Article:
Eden Life is launching an e-commerce marketplace for vendors to sell products in categories such as food, medicine, beauty, and cosmetics.
Eden Life, the Nigerian home service platform that provides laundry, cleaning, and meal-delivery services, is launching a new marketplace product as part of its broader strategy to expand into the larger retail market. The marketplace will allow vendors and small businesses in categories like beauty and cosmetics, electronics, food, and medicine to sign up to sell on the platform.
“Our vision is to 10x the quality of life. Marketplace will enable us to scale our vision to 10x the quality of life across Africa,” said Deji Adeleye, the head of marketing at Eden.
In response to the dwindling purchasing power in Nigeria, Eden Life has been forced to rejig its model. The company launched in 2019 as a home management service to “improve people’s lives” by outsourcing their laundry, house cleaning, and meal delivery needs to vetted professionals. But its subscription model and cost have cut it from a larger market.
In 2021, Eden Life had a customer base of around 600 people paying an average subscription of ₦42,000 monthly, 40% higher than Nigeria’s minimum wage. Its CEO, Nadayar Enegesi, envisioned the company as a concierge for busy Nigerian professionals. But this focus leaves Eden Life susceptible to subscriber loss as an increasing number of the country’s middle class relocate abroad in one of the worst brain drains since the 1980s.
However, Eden Life has been testing new verticals in an expansion move to shore up its customer base. In July, the company launched Homemade by Eden, a quick-service restaurant. Now, it is adding more categories to its e-commerce model, as Nigeria’s e-commerce market is expected to hit $16 billion by 2028, according to a report by RationalStat, a market intelligence firm.
Eden Life’s entry into e-commerce means it will compete against market leader Jumia and its rival Konga. “[We want] to be bigger than Jumia,” the company said.
The company will charge a commission on the sales made on its marketplace, betting on a wide range of vendors and customers who get onboarded.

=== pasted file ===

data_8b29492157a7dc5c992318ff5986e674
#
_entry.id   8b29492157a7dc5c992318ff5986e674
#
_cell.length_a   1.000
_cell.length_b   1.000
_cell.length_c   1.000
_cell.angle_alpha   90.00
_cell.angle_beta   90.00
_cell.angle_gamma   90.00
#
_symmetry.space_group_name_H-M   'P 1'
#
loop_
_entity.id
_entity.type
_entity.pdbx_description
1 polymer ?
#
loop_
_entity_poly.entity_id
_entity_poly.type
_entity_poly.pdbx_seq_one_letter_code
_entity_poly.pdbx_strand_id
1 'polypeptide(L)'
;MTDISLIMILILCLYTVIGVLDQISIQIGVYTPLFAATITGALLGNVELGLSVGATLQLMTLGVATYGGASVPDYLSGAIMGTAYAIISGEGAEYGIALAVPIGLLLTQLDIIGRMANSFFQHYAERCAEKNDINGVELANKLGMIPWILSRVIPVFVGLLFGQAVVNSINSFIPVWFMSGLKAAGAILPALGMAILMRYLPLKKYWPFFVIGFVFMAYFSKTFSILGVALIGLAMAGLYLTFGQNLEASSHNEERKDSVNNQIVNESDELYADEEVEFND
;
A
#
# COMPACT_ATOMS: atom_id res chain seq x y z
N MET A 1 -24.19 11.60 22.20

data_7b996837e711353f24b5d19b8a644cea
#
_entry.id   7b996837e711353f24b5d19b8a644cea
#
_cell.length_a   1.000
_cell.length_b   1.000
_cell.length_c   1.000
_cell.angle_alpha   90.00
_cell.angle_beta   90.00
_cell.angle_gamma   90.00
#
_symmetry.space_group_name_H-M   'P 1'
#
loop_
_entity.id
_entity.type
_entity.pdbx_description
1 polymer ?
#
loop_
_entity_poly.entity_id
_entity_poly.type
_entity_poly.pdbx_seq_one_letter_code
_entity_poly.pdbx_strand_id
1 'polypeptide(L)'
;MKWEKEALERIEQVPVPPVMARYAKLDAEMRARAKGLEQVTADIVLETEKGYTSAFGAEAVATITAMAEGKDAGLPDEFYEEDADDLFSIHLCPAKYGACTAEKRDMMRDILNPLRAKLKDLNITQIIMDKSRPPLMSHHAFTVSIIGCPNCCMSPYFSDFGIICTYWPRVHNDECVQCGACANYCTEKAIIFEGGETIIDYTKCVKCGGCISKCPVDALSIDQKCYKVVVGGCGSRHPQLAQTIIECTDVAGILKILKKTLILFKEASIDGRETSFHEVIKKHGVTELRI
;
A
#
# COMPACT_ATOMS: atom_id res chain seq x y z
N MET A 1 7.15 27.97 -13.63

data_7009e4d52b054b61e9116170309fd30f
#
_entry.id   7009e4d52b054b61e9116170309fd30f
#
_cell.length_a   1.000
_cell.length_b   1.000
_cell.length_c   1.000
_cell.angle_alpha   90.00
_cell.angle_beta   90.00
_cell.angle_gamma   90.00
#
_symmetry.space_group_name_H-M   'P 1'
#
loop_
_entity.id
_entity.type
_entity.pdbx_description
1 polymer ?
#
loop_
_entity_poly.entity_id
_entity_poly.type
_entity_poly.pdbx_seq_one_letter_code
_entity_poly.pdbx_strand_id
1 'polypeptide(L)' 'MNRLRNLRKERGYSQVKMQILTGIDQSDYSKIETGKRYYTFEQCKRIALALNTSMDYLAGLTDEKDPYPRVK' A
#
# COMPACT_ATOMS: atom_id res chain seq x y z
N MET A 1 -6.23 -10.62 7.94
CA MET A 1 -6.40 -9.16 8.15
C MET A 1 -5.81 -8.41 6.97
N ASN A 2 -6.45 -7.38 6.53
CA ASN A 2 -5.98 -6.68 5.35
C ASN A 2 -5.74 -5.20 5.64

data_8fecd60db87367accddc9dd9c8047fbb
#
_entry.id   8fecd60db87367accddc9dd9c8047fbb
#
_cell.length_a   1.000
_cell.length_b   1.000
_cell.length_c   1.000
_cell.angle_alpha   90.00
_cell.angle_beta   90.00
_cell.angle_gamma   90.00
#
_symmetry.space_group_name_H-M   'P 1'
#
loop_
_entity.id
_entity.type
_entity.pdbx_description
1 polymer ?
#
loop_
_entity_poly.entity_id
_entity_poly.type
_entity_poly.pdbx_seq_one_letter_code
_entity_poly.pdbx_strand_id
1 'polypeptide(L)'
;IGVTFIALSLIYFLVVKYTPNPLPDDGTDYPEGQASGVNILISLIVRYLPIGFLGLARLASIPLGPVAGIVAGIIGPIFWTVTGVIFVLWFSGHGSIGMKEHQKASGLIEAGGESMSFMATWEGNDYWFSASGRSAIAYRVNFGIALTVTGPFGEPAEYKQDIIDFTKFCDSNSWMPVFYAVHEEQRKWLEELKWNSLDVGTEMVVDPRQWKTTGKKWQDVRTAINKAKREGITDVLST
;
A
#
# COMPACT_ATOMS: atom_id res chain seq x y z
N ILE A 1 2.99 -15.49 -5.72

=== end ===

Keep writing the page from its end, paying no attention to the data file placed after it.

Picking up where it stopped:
But Eden Life’s e-commerce efforts will rely heavily on an efficient logistics model. In a flash promotion for its quick-service restaurant in late July, its online platform collapsed after it promised to deliver a variety of meals for just N1,000. On the backend, the company expected no more than 400 orders, which tracks closely with its subscriber numbers, but it received nearly 2,500 orders within 24 hours, which put pressure on fulfillment abilities.
The company said it has learned from this experience and will work with more delivery partners to fulfill food and non-food orders on its new e-commerce platform, where order volume could soar to tens of thousands if the service gets off the ground. “We’ve partnered with specific fleets and businesses, and we’re growing our database of riders and delivery services in order to ensure that our customers get their orders by the time they need it,” Olumide Yomi-Omolayo, Eden Life’s Brand Manager, told TechCabal.
Additionally, the product infrastructure will allow vendors access to a dashboard to generate discount vouchers for specific customers, get ranked in their various categories, see locations where customers are ordering from and best-selling products, handle requests, and get feedback. Vendors also have access to information on the kind of customers that are buying from them. Customers who want to buy from the marketplace can be assured of safe payments, be able to monitor their orders in real-time and enjoy other services from Eden.